TORONTO — Health Quality Ontario says the poorer people are, the more likely they are to have shorter lifespans and to suffer from multiple chronic conditions.
It says men living in the poorest neighbourhoods die, on average, more than four years earlier than the men in rich areas, while women in poorer areas die an average of two years earlier than wealthier women.
A report from the agency that advises the government on the quality of health care also shows the poorest 20 per cent of people are nearly twice as likely as the richest 20 per cent to have two or more chronic conditions.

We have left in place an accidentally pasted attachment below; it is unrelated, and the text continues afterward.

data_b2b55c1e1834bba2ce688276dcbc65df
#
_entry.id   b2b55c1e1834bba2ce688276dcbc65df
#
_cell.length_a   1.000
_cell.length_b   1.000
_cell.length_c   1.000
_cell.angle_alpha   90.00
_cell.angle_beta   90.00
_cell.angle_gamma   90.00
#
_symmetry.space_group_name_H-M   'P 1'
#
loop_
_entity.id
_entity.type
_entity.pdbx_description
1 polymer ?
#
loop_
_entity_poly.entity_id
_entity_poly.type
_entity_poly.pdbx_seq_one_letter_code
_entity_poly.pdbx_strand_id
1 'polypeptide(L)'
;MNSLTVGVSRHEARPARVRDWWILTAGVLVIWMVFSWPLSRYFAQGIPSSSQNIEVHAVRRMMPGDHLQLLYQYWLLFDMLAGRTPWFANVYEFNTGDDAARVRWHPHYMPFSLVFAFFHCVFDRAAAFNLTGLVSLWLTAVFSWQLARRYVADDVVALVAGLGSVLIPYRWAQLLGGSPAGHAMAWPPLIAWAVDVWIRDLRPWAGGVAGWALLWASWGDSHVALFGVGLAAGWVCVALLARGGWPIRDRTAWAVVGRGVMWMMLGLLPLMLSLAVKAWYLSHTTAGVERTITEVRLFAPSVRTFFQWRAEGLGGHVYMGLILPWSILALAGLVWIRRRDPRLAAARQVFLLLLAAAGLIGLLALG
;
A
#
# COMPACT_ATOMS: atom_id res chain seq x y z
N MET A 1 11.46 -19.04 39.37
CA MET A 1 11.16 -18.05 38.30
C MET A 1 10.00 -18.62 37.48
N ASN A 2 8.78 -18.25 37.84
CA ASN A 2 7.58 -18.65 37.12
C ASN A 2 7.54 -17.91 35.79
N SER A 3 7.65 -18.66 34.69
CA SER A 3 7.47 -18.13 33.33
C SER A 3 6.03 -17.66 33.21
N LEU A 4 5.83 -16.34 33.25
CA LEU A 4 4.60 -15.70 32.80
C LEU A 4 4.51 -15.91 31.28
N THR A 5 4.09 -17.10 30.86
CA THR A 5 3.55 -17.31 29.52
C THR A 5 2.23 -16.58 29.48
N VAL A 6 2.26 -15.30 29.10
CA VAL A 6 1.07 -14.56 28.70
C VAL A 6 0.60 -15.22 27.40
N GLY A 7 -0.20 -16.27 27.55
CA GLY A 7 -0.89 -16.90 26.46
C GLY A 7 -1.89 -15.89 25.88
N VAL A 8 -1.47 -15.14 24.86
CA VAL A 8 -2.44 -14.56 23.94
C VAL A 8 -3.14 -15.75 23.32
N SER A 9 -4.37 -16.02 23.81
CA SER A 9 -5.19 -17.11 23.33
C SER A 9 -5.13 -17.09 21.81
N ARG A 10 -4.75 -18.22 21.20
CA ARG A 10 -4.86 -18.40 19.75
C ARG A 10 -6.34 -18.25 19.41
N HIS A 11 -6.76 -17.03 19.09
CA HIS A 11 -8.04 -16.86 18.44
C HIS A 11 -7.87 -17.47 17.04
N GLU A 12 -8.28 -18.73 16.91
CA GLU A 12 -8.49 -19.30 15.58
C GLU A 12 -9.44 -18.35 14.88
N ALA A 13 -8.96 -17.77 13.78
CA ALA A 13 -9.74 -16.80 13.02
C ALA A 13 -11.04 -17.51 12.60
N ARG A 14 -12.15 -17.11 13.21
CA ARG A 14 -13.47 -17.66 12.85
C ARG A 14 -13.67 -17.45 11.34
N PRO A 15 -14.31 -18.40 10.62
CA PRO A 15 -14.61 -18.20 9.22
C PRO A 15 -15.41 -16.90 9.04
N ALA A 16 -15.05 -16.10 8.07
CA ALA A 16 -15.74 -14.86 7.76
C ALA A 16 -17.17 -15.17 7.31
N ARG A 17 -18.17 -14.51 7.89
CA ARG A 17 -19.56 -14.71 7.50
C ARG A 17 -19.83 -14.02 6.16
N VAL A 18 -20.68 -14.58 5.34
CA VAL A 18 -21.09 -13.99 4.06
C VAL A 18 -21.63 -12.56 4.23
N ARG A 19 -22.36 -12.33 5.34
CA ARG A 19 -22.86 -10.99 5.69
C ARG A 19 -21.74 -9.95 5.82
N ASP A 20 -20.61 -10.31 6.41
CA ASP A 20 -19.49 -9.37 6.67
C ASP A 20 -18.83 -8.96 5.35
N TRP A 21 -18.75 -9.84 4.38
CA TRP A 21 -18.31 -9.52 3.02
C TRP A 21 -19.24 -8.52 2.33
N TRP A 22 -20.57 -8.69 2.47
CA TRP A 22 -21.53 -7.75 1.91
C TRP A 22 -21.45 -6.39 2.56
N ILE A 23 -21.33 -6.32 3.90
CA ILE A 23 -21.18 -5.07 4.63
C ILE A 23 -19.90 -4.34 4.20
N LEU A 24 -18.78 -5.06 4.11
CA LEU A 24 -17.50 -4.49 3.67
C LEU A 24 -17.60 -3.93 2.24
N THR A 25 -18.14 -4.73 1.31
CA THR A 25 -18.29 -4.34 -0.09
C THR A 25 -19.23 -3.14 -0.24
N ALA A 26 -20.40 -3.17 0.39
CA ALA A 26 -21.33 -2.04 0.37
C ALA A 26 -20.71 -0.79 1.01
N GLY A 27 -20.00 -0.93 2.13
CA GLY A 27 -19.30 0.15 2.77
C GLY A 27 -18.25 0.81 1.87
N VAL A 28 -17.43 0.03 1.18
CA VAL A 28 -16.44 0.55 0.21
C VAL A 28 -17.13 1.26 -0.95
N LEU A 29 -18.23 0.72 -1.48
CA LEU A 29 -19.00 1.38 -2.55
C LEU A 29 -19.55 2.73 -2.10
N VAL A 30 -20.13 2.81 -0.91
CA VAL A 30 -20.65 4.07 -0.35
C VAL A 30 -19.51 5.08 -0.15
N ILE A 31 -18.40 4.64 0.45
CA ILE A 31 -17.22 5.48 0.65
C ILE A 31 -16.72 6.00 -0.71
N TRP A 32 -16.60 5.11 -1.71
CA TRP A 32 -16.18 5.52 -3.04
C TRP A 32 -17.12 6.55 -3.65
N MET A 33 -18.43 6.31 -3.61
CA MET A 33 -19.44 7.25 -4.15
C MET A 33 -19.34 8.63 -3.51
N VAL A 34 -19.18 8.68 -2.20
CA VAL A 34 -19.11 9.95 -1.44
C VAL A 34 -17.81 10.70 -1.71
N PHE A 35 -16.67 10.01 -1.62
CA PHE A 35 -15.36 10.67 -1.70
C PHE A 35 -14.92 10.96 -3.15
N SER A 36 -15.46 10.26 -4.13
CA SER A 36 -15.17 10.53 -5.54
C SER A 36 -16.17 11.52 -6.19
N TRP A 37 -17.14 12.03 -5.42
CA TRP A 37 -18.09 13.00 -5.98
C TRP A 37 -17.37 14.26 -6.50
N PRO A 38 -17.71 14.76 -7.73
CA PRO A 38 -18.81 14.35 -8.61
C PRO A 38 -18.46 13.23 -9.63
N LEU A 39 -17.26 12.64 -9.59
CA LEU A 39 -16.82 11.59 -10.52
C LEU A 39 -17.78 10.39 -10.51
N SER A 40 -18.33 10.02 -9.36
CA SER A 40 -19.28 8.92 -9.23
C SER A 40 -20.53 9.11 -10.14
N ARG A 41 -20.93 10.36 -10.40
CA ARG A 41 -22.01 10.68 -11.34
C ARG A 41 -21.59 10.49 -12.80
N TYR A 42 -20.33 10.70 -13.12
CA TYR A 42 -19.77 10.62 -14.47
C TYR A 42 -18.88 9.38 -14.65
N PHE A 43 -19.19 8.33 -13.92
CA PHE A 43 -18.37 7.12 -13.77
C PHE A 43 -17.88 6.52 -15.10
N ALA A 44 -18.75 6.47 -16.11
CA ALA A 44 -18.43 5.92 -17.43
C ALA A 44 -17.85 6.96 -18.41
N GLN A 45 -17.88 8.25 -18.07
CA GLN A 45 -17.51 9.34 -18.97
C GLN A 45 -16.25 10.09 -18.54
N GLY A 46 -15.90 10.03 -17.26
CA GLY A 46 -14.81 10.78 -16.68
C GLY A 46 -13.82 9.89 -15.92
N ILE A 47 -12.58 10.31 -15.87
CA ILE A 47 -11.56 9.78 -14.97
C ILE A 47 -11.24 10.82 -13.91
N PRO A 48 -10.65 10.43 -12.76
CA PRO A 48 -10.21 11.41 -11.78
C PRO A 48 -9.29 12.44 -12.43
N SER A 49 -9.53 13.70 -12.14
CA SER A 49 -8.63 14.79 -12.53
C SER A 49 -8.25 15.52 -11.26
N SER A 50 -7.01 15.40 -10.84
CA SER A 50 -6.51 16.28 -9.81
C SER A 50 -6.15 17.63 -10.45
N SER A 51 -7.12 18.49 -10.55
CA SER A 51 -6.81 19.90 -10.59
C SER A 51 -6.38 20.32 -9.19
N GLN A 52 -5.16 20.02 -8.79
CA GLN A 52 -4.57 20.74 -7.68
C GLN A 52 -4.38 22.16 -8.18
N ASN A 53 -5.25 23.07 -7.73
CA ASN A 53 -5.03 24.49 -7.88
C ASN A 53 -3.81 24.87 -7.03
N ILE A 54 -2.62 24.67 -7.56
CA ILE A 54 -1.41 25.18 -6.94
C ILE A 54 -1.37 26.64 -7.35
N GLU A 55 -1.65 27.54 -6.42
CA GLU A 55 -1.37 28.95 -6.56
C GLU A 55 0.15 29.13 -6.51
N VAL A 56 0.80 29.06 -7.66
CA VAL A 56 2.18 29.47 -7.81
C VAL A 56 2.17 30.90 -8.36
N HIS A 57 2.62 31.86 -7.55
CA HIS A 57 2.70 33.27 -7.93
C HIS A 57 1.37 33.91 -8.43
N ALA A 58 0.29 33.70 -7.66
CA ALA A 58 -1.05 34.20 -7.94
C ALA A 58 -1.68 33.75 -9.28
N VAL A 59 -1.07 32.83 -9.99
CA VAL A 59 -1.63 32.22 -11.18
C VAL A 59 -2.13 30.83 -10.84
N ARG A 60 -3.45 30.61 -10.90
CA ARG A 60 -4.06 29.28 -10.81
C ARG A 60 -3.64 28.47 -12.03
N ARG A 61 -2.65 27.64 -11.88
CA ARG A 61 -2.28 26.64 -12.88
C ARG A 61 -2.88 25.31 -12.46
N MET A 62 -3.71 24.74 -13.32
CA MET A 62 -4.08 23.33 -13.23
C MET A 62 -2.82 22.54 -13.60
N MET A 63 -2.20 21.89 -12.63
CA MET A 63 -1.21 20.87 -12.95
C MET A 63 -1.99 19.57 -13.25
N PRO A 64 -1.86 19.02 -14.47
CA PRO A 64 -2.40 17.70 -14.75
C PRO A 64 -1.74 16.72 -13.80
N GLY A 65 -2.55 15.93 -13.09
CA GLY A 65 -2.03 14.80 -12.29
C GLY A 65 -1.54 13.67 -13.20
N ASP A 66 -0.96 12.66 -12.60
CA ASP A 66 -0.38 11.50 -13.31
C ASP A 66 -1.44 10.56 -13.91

It found about 60 per cent of the poorest people have insurance for prescription medications, compared with nearly 90 per cent of the wealthiest people.
Poor people "pay for their lower income with their health."
Half the people living in the poorest urban neighbourhoods are overdue for colorectal cancer screening, compared with just over one-third in wealthier areas.
Joshua Tepper, president and CEO of Health Quality Ontario, says poor people "pay for their lower income with their health."
"This report not only highlights the data, but also the experiences of people in Ontario facing income-related health inequities," Tepper said in a release.
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